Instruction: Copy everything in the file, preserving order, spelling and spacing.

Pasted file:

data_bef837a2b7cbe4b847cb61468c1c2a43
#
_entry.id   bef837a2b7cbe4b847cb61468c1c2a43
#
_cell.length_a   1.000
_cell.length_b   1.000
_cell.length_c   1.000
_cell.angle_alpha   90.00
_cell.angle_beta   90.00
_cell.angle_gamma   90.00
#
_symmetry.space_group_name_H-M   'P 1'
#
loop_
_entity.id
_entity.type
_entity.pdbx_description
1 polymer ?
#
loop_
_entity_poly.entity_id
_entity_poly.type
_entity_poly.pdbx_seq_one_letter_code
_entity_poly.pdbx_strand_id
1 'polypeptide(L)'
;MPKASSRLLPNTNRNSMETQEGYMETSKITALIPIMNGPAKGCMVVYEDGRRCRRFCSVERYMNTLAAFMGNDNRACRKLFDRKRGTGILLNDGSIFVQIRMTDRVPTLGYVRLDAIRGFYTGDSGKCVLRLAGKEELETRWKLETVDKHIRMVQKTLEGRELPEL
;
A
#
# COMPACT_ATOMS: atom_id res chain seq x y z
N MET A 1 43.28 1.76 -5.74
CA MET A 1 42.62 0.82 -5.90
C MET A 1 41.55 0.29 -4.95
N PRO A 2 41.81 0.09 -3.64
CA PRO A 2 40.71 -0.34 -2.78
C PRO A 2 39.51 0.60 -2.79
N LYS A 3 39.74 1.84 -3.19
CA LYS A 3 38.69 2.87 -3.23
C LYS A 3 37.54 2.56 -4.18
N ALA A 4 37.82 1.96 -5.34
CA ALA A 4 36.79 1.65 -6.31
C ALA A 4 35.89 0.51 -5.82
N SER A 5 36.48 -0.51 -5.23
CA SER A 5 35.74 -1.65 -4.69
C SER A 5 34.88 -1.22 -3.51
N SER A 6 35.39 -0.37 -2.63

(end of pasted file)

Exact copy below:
data_bef837a2b7cbe4b847cb61468c1c2a43
#
_entry.id   bef837a2b7cbe4b847cb61468c1c2a43
#
_cell.length_a   1.000
_cell.length_b   1.000
_cell.length_c   1.000
_cell.angle_alpha   90.00
_cell.angle_beta   90.00
_cell.angle_gamma   90.00
#
_symmetry.space_group_name_H-M   'P 1'
#
loop_
_entity.id
_entity.type
_entity.pdbx_description
1 polymer ?
#
loop_
_entity_poly.entity_id
_entity_poly.type
_entity_poly.pdbx_seq_one_letter_code
_entity_poly.pdbx_strand_id
1 'polypeptide(L)'
;MPKASSRLLPNTNRNSMETQEGYMETSKITALIPIMNGPAKGCMVVYEDGRRCRRFCSVERYMNTLAAFMGNDNRACRKLFDRKRGTGILLNDGSIFVQIRMTDRVPTLGYVRLDAIRGFYTGDSGKCVLRLAGKEELETRWKLETVDKHIRMVQKTLEGRELPEL
;
A
#
# COMPACT_ATOMS: atom_id res chain seq x y z
N MET A 1 43.28 1.76 -5.74
CA MET A 1 42.62 0.82 -5.90
C MET A 1 41.55 0.29 -4.95
N PRO A 2 41.81 0.09 -3.64
CA PRO A 2 40.71 -0.34 -2.78
C PRO A 2 39.51 0.60 -2.79
N LYS A 3 39.74 1.84 -3.19
CA LYS A 3 38.69 2.87 -3.23
C LYS A 3 37.54 2.56 -4.18
N ALA A 4 37.82 1.96 -5.34
CA ALA A 4 36.79 1.65 -6.31
C ALA A 4 35.89 0.51 -5.82
N SER A 5 36.48 -0.51 -5.23
CA SER A 5 35.74 -1.65 -4.69
C SER A 5 34.88 -1.22 -3.51
N SER A 6 35.39 -0.37 -2.63